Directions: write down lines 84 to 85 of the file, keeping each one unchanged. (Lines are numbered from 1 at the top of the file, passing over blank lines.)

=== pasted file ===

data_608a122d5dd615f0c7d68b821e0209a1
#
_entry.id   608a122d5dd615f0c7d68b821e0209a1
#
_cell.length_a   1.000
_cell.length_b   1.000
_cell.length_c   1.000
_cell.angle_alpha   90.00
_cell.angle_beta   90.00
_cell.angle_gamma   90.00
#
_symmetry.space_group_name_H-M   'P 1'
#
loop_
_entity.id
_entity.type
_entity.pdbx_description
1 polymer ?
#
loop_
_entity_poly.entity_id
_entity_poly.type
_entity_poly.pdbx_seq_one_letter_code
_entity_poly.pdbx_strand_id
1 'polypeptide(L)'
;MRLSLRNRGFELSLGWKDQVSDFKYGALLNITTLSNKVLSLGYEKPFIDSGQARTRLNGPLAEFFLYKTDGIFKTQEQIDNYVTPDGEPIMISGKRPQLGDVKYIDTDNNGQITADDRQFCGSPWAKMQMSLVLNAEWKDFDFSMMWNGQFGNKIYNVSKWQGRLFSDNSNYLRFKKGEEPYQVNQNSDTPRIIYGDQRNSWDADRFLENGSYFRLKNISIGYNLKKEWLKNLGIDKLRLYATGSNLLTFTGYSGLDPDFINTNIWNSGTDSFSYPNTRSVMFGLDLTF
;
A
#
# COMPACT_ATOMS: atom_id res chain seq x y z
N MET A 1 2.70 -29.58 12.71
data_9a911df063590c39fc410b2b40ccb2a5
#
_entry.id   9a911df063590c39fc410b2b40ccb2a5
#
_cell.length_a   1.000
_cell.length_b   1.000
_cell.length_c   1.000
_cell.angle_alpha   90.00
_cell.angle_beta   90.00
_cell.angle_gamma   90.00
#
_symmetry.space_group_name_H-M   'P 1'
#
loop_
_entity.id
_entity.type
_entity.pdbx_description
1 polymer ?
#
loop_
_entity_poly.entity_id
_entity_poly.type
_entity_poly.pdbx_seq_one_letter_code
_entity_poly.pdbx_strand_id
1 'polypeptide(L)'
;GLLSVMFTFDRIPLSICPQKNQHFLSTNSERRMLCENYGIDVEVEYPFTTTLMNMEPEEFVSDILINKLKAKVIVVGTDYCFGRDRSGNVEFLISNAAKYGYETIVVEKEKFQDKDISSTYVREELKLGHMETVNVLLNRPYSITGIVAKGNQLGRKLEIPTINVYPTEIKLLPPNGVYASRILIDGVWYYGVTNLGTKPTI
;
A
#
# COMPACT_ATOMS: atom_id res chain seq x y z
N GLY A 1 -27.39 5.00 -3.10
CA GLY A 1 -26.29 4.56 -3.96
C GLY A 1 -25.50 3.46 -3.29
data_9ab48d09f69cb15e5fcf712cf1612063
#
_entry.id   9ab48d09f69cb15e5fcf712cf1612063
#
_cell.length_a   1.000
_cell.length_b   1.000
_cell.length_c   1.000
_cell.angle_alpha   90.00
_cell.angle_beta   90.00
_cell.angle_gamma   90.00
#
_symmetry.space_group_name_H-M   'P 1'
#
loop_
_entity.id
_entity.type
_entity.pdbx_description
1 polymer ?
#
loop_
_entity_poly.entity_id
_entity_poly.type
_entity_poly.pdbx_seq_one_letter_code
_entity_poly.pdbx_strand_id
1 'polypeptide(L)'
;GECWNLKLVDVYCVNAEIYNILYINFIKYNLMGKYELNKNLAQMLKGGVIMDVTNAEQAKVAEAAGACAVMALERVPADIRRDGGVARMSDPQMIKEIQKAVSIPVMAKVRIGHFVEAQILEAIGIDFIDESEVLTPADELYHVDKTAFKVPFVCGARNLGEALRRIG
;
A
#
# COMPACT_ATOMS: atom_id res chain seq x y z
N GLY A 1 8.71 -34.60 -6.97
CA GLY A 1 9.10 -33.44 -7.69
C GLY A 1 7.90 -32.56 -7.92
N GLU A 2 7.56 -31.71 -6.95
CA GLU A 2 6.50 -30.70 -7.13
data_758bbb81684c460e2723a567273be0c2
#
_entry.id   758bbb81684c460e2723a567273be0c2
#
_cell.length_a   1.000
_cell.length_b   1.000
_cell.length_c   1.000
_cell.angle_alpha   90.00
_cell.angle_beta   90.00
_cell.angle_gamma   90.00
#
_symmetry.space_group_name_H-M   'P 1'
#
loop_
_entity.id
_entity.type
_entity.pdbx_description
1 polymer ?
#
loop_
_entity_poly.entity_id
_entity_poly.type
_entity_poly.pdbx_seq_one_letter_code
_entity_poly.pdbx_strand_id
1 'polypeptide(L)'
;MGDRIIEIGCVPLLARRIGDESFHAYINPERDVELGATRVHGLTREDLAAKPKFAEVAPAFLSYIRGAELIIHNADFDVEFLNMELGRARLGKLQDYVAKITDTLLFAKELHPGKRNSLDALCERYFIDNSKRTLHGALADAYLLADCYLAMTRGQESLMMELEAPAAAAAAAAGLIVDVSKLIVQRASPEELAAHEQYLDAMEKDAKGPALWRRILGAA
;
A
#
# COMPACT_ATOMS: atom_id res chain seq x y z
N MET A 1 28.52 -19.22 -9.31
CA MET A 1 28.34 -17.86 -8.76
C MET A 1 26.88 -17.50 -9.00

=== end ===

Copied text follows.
loop_
_entity_poly.entity_id